We are continuing with the Chapter Leader Handbook update. I have made edits to outdated information and corrected links. We have received some comments and discussion on various guidelines but could use your further input. As a collaborative community, everyone’s insight matters. If you have a chance, won’t you please look at the handbook and comment on anything that you feel should be revised or reworded:
Matt is also planning to migrate to a new host server in May or June and plans to work on upgrading to Mailman v3 following the server migration. You may notice temporary issues and disruptions as these migrations take place.
To learn more about what Matt does to support OWASP, visit User:Mtesauro on the Wiki.
This month was primarily a month of chapter relaunches and leadership changes. We rebooted chapters in Manaus, Brazil, led by Fabio Lapuinka and welcomed a new leader to Charlottesville, Jeffrey Collyer.
We also have a new student chapter at Leeds Beckett University, with Joseph Gwynne-Jones serving as President, Christopher Easton as Vice president, James Johnson as Treasurer and Connor Wilson as Secretary. Dr. Cliffe Schreuders will serve as advisor. Leeds Beckett is also signing on as an Academic Sponsor. We introduced new leadership at University of Washington Bothell with Tyler Laws and Brendan Sweeney taking on the leader roles.
For information or to join these communities, please visit their chapter wiki pages:
Many chapters use social media as an extension of their communications to reach the widest possible audience. OWASP has provided a set of guidelines for managing social media accounts. These guidelines are beneficial to our entire OWASP community and should be reviewed periodically to ensure that you are communicating effectively and appropriately.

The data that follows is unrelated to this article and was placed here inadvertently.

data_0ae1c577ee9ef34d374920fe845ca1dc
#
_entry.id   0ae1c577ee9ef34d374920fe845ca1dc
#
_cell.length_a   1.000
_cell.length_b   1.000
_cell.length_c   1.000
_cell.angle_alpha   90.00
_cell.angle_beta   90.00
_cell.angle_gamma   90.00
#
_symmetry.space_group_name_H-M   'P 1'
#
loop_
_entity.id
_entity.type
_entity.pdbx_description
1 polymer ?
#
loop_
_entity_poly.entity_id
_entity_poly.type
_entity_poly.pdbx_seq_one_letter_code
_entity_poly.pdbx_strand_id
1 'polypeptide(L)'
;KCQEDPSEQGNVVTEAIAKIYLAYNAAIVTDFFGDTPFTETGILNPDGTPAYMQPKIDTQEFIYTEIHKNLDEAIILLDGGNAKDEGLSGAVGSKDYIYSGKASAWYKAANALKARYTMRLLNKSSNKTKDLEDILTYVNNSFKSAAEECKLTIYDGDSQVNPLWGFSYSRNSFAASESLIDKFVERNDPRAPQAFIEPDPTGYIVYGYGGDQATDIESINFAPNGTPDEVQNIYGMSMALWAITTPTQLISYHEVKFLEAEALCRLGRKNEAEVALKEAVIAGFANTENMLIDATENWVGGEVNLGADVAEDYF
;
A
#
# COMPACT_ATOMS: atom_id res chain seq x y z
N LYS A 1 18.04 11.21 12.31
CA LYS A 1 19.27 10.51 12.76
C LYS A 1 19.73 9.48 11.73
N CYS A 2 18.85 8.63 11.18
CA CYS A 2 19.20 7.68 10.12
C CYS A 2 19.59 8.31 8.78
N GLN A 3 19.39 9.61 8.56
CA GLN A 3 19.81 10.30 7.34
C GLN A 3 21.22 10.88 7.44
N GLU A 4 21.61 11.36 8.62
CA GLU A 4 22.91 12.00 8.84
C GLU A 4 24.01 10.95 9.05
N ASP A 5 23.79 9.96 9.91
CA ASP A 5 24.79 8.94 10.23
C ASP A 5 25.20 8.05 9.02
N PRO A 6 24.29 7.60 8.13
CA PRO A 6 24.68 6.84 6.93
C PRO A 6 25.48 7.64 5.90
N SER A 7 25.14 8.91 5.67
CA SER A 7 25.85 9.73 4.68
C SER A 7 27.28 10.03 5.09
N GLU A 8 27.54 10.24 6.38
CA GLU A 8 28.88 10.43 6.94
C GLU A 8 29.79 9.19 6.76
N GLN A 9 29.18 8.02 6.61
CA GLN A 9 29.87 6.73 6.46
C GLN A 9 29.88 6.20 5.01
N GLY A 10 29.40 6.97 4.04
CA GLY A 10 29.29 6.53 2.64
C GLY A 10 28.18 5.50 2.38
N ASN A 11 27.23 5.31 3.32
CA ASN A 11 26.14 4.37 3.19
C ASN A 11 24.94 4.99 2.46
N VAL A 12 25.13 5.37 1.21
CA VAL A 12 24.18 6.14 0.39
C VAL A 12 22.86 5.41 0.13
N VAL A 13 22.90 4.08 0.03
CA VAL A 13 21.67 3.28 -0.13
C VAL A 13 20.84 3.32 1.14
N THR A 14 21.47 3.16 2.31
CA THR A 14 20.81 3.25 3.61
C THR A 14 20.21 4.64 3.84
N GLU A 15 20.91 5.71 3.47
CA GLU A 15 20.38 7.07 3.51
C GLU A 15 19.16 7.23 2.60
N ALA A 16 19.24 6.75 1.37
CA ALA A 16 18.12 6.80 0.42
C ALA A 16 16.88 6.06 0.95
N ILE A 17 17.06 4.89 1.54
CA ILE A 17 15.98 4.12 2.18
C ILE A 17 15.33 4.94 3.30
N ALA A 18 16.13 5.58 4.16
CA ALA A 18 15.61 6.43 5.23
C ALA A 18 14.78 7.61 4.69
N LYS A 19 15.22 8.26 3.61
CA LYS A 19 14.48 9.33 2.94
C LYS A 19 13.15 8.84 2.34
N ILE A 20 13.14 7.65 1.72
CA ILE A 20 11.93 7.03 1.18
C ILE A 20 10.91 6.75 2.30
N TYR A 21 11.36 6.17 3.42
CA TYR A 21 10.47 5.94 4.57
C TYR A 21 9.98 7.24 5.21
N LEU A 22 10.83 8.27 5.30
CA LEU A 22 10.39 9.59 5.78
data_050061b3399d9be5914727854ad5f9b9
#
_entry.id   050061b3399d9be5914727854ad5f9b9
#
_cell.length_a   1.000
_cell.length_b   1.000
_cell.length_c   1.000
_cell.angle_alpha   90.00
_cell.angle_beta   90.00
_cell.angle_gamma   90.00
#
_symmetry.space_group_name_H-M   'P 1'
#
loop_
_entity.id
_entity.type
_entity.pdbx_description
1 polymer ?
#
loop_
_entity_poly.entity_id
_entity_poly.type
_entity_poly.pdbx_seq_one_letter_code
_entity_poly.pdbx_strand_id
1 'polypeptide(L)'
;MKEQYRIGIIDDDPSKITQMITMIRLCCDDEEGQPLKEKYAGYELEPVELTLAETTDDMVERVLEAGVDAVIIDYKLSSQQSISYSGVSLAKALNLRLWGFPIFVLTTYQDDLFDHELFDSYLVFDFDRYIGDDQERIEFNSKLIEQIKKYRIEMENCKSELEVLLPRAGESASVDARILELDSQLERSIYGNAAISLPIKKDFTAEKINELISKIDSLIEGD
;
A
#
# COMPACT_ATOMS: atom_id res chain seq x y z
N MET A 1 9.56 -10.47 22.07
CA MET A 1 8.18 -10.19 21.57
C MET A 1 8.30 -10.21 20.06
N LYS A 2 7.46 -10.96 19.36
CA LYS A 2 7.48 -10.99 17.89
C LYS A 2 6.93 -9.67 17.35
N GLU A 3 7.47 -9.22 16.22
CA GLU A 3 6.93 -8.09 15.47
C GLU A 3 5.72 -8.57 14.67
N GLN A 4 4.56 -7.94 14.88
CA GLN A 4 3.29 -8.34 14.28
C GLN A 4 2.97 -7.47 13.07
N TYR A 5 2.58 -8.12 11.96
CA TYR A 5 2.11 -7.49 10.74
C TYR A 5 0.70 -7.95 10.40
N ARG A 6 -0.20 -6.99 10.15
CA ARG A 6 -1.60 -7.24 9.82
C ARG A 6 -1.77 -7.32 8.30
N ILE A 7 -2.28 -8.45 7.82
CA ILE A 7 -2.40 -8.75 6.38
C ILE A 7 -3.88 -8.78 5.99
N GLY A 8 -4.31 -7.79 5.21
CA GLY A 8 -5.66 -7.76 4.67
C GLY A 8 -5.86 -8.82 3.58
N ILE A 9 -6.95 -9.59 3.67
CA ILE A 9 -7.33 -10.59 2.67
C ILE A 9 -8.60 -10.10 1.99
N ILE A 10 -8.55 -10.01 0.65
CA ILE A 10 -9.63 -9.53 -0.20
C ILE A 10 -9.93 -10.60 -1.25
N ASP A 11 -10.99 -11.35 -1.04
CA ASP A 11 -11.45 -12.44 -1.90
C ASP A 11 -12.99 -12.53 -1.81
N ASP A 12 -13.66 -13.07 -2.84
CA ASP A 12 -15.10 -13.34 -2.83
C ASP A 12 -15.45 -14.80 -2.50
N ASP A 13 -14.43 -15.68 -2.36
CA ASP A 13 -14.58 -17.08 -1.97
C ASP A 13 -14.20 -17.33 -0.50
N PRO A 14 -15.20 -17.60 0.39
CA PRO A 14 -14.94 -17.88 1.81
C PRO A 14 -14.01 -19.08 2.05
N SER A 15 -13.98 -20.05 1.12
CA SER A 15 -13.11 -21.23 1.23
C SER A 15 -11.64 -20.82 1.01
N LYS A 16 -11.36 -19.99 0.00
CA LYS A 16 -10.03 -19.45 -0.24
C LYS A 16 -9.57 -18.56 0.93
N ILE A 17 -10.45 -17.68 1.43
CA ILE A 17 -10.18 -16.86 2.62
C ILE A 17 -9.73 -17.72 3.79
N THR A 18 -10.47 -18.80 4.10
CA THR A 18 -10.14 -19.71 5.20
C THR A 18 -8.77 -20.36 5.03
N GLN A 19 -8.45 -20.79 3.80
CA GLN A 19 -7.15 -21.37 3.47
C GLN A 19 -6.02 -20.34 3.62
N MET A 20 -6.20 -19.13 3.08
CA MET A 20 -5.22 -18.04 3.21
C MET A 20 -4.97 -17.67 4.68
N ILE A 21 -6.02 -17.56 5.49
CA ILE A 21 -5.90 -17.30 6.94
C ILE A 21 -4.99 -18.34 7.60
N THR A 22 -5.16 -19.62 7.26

Posts to social media accounts are subject to the same code of ethics and principles as any of our volunteer activities. This means they must be open, polite and vendor neutral. Are you monitoring your social media activity? Are you aware that any OWASP branded account you create reflects the activity of everyone at the Foundation? Do you need assistance in addressing any improper activity by social media users in your chapter? Please let us know how we can help.
Bonus Tip: Donation Button
Every chapter and project is eligible for funding via donations from external sources. The Chapter page template has a PayPal button where people can make direct donations to benefit your efforts. The template is designed so that the Donate button appears near the top of the page, where it is visible to site visitors. Project pages may also include a Donate button.
If you do not see the Donate button on your chapter page, you may not be using the latest chapter template. If you need assistance, I can help you integrate your current page with the template content so you can begin collecting donations from your chapter page.